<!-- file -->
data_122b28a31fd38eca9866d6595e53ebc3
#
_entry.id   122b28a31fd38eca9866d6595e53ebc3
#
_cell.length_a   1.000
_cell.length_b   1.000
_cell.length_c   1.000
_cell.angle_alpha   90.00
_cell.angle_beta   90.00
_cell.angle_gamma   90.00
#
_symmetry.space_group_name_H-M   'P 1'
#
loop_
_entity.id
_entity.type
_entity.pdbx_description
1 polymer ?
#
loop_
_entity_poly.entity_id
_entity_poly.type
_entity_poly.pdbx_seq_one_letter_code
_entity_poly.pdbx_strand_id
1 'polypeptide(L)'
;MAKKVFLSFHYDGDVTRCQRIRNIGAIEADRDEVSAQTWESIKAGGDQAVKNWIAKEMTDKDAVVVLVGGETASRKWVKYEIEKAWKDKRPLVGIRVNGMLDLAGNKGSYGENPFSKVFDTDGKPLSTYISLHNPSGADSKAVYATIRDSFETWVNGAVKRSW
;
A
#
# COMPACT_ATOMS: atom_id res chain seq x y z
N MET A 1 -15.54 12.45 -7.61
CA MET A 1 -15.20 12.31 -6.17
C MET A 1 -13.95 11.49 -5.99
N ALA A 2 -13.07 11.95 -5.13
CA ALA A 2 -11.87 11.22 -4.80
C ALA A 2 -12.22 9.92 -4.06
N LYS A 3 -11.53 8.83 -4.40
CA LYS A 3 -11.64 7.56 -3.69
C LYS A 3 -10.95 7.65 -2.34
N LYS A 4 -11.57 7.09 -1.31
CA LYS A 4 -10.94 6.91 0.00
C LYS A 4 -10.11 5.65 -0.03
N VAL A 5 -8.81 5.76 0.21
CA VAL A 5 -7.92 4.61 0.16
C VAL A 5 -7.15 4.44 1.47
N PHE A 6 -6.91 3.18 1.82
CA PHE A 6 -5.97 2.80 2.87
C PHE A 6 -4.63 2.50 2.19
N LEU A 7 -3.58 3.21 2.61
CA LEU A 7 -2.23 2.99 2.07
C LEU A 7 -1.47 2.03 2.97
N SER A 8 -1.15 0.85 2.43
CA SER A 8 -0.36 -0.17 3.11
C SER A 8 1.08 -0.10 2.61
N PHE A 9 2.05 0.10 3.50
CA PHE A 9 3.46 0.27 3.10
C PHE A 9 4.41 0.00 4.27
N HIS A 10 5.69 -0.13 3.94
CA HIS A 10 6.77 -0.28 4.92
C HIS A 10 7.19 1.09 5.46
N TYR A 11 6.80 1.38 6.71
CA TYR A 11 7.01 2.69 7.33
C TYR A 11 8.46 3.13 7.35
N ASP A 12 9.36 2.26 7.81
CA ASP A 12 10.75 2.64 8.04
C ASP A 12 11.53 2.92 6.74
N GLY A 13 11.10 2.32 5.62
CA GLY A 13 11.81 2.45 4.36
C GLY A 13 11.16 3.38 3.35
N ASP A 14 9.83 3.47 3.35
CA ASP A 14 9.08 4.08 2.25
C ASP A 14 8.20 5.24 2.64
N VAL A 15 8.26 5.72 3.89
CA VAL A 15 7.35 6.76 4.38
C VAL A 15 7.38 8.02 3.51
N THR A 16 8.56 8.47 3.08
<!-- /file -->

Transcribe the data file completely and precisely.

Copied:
data_122b28a31fd38eca9866d6595e53ebc3
#
_entry.id   122b28a31fd38eca9866d6595e53ebc3
#
_cell.length_a   1.000
_cell.length_b   1.000
_cell.length_c   1.000
_cell.angle_alpha   90.00
_cell.angle_beta   90.00
_cell.angle_gamma   90.00
#
_symmetry.space_group_name_H-M   'P 1'
#
loop_
_entity.id
_entity.type
_entity.pdbx_description
1 polymer ?
#
loop_
_entity_poly.entity_id
_entity_poly.type
_entity_poly.pdbx_seq_one_letter_code
_entity_poly.pdbx_strand_id
1 'polypeptide(L)'
;MAKKVFLSFHYDGDVTRCQRIRNIGAIEADRDEVSAQTWESIKAGGDQAVKNWIAKEMTDKDAVVVLVGGETASRKWVKYEIEKAWKDKRPLVGIRVNGMLDLAGNKGSYGENPFSKVFDTDGKPLSTYISLHNPSGADSKAVYATIRDSFETWVNGAVKRSW
;
A
#
# COMPACT_ATOMS: atom_id res chain seq x y z
N MET A 1 -15.54 12.45 -7.61
CA MET A 1 -15.20 12.31 -6.17
C MET A 1 -13.95 11.49 -5.99
N ALA A 2 -13.07 11.95 -5.13
CA ALA A 2 -11.87 11.22 -4.80
C ALA A 2 -12.22 9.92 -4.06
N LYS A 3 -11.53 8.83 -4.40
CA LYS A 3 -11.64 7.56 -3.69
C LYS A 3 -10.95 7.65 -2.34
N LYS A 4 -11.57 7.09 -1.31
CA LYS A 4 -10.94 6.91 0.00
C LYS A 4 -10.11 5.65 -0.03
N VAL A 5 -8.81 5.76 0.21
CA VAL A 5 -7.92 4.61 0.16
C VAL A 5 -7.15 4.44 1.47
N PHE A 6 -6.91 3.18 1.82
CA PHE A 6 -5.97 2.80 2.87
C PHE A 6 -4.63 2.50 2.19
N LEU A 7 -3.58 3.21 2.61
CA LEU A 7 -2.23 2.99 2.07
C LEU A 7 -1.47 2.03 2.97
N SER A 8 -1.15 0.85 2.43
CA SER A 8 -0.36 -0.17 3.11
C SER A 8 1.08 -0.10 2.61
N PHE A 9 2.05 0.10 3.50
CA PHE A 9 3.46 0.27 3.10
C PHE A 9 4.41 0.00 4.27
N HIS A 10 5.69 -0.13 3.94
CA HIS A 10 6.77 -0.28 4.92
C HIS A 10 7.19 1.09 5.46
N TYR A 11 6.80 1.38 6.71
CA TYR A 11 7.01 2.69 7.33
C TYR A 11 8.46 3.13 7.35
N ASP A 12 9.36 2.26 7.81
CA ASP A 12 10.75 2.64 8.04
C ASP A 12 11.53 2.92 6.74
N GLY A 13 11.10 2.32 5.62
CA GLY A 13 11.81 2.45 4.36
C GLY A 13 11.16 3.38 3.35
N ASP A 14 9.83 3.47 3.35
CA ASP A 14 9.08 4.08 2.25
C ASP A 14 8.20 5.24 2.64
N VAL A 15 8.26 5.72 3.89
CA VAL A 15 7.35 6.76 4.38
C VAL A 15 7.38 8.02 3.51
N THR A 16 8.56 8.47 3.08